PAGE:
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  1. #1
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    Random Numbers (Office XP)

    Hi,
    I need to add a random number, via an update query to a data field in a table. I am currently exporting the data to excel, creating an random number field then ranking the data by the random number generated. I have tried experimenting with the RND function in Access but have so far failed.

    I need to rank the data only once so it dosn't matter if after running the update query the number created changes.

    Is there a way to do this??????

    Thanks...Peter

  2. #2
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    Re: Random Numbers (Office XP)

    What sort of problem are you having with the RND function? We use it regularly to do things and it works, so are you getting error messages or the same number all the time or what?
    Wendell

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    Re: Random Numbers (Office XP)

    I'll bet you tried to use the Rnd() function in a query, perhaps in an update query in which this was the "Update To" amount. The problem is that if Access sees a function with no variables, it will only call it once and then remember the value and use it for all the other times.

    To get around this, instead of using just Rnd(), you need to use Rnd(somevariable). If you have an ID field for each record, then use that.
    Mark Liquorman
    See my website for Tips & Downloads and for my Liquorman Utilities.

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    Re: Random Numbers (Office XP)

    Hi, you are exactly right, I was always getting the same number - 1. I tried adding in the id (an auto number field) as suggested, however I now get either a 1 or a 0. Am I missing something??
    I put Rnd(drawdata!id) in the update to field in the query design grid. Drawdata is the table name, id is the autonumber field name.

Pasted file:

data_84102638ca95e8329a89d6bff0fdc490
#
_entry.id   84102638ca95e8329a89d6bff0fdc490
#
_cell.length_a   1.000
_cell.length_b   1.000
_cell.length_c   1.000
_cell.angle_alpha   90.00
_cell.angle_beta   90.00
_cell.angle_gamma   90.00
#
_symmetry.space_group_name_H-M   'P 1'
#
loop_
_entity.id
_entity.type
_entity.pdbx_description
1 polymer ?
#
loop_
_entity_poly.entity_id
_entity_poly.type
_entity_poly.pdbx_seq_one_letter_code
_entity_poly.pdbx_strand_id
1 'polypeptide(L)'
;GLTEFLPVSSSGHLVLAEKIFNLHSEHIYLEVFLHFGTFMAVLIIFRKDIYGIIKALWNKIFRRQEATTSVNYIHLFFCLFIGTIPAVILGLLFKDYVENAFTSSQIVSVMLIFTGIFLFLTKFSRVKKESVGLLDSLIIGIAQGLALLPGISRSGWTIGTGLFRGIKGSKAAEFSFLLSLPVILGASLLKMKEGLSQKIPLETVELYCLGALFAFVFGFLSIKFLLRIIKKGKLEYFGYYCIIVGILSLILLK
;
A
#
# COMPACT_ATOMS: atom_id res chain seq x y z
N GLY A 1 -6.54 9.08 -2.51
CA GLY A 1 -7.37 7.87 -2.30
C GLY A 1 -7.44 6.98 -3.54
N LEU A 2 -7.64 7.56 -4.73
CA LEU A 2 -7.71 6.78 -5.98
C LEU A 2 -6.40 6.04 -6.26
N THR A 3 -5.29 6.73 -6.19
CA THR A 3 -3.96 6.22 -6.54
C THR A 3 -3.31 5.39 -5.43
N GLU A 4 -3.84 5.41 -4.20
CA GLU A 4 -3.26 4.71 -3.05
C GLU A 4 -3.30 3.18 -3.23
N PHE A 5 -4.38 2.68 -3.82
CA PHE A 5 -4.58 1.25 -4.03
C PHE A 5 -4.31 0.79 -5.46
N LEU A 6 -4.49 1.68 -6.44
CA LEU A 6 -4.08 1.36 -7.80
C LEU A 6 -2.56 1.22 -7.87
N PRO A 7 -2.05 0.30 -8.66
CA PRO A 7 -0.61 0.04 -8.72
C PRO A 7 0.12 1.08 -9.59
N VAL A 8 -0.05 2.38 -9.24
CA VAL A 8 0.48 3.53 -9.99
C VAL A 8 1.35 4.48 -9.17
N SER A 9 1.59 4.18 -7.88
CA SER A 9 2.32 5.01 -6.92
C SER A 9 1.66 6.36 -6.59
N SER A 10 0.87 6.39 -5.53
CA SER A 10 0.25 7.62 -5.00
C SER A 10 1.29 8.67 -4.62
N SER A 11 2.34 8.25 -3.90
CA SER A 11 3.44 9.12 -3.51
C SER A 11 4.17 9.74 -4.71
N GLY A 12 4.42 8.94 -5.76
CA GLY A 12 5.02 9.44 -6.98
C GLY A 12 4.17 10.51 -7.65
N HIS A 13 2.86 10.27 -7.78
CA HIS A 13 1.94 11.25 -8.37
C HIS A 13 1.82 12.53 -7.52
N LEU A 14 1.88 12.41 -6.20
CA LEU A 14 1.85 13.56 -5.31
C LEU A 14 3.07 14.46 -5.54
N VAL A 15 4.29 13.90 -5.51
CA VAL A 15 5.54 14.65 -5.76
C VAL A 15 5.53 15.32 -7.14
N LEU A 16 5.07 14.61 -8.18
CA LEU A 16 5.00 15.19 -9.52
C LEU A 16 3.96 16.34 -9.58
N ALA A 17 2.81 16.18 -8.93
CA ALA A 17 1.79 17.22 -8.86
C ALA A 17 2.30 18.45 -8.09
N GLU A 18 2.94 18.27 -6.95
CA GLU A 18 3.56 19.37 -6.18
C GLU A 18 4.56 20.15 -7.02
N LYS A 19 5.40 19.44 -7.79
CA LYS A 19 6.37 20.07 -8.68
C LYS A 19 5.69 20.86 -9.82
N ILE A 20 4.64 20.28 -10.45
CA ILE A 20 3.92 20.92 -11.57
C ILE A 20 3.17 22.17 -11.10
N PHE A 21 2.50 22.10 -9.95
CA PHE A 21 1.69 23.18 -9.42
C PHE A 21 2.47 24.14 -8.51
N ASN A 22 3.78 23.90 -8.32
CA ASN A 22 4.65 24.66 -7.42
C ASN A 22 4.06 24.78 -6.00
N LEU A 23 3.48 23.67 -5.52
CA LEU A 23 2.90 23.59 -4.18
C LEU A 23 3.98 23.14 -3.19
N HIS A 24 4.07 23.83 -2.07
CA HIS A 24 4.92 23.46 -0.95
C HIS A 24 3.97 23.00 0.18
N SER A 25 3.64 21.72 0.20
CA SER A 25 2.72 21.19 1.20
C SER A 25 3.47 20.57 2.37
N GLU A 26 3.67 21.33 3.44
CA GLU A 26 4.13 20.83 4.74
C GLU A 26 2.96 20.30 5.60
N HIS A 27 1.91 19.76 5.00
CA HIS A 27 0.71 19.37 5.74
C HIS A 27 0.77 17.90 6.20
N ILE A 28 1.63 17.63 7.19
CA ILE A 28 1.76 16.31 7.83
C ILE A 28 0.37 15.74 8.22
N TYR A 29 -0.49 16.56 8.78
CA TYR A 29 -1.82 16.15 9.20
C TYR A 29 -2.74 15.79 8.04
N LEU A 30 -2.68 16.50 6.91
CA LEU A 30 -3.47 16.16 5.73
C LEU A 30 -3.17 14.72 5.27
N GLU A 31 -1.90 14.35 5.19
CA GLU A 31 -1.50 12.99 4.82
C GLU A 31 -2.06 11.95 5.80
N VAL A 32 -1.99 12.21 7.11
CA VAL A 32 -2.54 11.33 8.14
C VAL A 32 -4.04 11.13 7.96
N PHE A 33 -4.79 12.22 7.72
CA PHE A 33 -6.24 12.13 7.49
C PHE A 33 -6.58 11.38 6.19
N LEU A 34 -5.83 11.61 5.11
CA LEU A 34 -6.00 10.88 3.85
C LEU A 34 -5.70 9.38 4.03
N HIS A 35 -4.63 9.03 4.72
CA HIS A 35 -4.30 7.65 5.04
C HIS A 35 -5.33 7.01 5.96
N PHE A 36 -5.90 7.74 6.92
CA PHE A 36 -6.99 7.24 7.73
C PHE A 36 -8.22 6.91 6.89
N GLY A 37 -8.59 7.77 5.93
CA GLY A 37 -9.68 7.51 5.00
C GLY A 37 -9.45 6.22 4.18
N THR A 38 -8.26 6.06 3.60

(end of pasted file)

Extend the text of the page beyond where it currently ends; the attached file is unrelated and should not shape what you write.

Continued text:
Cheers....Peter

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    Re: Random Numbers (Office XP)

    what's the data type of the field you're updating? if it's an integer, try multiplying the Rnd() result by 100 or 1000.
    Charlotte

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    Re: Random Numbers (Office XP)

    Brilliant!!

    That solved it. Thanks very much.

    Regards..Peter

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    Re: Random Numbers (Office XP)

    Peter,

    As Charlotte mentioned, you can multiple by some number (such as 100) to get a better number. You need to understand what Rnd() does; it returns a decimal number (with Single datatype) that is >=0 but < 1. Multiplying by some number (like 100), then moving it to an integer field essentially gives you the first 3 significant digits. Therefore, unless you multiply by some very large number (like 1000000), it is likely that you will get some duplicates (just in case you were trying to use it erroneously to create a unique number for each record).
    Mark Liquorman
    See my website for Tips & Downloads and for my Liquorman Utilities.

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    Re: Random Numbers (Office XP)

    Thanks Mark. I am using the random number to select winners for a competition, so the advice on using the large multiplier number is a good thought.

    Regards...Peter

  9. #9
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    Re: Random Numbers (Office XP)

    When using update query to update a random number field using this expression: